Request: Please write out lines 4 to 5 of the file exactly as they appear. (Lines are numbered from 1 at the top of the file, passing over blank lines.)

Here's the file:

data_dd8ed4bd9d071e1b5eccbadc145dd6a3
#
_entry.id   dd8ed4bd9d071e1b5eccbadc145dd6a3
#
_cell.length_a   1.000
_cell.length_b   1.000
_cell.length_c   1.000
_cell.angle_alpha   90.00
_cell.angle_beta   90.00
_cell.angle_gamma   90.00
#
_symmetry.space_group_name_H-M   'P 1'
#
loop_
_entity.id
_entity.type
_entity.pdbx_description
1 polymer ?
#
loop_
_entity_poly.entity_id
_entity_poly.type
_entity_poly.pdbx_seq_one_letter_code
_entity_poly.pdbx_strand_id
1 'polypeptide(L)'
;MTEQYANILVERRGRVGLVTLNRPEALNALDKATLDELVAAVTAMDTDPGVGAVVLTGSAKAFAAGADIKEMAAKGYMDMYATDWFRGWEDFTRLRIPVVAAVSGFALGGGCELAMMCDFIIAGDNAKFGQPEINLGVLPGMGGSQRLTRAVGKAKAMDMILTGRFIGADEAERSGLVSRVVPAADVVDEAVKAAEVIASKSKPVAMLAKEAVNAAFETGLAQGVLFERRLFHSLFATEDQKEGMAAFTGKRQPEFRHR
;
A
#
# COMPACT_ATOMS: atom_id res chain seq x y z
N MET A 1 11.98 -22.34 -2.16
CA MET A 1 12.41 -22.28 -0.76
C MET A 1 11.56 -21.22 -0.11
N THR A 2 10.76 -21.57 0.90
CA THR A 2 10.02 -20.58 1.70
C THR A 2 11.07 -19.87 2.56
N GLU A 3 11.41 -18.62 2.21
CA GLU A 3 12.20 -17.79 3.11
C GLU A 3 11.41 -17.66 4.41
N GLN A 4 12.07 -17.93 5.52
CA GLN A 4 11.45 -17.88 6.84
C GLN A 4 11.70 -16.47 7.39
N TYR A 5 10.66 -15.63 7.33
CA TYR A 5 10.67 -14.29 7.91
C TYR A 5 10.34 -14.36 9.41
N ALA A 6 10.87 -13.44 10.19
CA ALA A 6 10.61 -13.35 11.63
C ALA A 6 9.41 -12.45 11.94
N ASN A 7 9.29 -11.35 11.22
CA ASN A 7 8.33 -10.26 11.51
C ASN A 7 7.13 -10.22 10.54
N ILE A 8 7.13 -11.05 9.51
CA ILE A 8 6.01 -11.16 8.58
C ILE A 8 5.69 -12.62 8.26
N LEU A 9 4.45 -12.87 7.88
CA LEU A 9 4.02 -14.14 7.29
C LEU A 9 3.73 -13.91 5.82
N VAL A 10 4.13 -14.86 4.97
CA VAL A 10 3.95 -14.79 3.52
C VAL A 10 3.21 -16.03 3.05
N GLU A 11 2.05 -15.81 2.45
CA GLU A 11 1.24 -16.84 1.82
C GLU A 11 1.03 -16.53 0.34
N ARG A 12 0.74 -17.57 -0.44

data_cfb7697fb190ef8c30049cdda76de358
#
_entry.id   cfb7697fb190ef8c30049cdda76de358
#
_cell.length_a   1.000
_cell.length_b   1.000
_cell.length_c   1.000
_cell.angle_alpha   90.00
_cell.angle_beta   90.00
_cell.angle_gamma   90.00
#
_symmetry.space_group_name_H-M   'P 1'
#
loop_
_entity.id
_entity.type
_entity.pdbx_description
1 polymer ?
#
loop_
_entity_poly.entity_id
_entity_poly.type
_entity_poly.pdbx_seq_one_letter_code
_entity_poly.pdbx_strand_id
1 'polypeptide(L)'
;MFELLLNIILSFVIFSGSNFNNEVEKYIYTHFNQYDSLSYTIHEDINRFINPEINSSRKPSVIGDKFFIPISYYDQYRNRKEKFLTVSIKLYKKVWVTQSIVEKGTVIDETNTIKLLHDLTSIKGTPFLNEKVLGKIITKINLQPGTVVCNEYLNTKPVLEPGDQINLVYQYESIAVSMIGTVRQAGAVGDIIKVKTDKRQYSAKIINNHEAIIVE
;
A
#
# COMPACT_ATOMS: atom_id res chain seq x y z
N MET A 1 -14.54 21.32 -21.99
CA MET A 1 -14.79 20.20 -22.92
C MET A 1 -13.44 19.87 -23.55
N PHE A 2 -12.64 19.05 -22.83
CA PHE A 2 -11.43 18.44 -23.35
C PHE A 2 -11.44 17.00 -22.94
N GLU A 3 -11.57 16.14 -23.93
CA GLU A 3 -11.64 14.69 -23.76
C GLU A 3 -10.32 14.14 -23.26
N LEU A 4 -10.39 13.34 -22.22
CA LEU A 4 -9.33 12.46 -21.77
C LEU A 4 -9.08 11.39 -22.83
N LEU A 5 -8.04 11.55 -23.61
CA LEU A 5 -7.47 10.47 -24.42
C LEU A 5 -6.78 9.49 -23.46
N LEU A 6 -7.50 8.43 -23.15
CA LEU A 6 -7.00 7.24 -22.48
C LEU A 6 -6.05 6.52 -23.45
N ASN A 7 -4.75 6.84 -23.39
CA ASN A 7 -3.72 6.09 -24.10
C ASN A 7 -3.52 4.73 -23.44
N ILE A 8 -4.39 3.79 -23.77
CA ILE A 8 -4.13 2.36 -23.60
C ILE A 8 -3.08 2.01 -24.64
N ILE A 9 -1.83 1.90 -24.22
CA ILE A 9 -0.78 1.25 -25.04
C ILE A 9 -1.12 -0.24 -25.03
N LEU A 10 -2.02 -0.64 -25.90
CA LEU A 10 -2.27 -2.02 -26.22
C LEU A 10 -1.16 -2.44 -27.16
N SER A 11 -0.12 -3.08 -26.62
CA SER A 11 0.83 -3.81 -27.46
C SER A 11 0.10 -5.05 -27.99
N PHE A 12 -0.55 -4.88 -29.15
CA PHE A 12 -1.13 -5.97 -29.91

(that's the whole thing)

#
_cell.length_a   1.000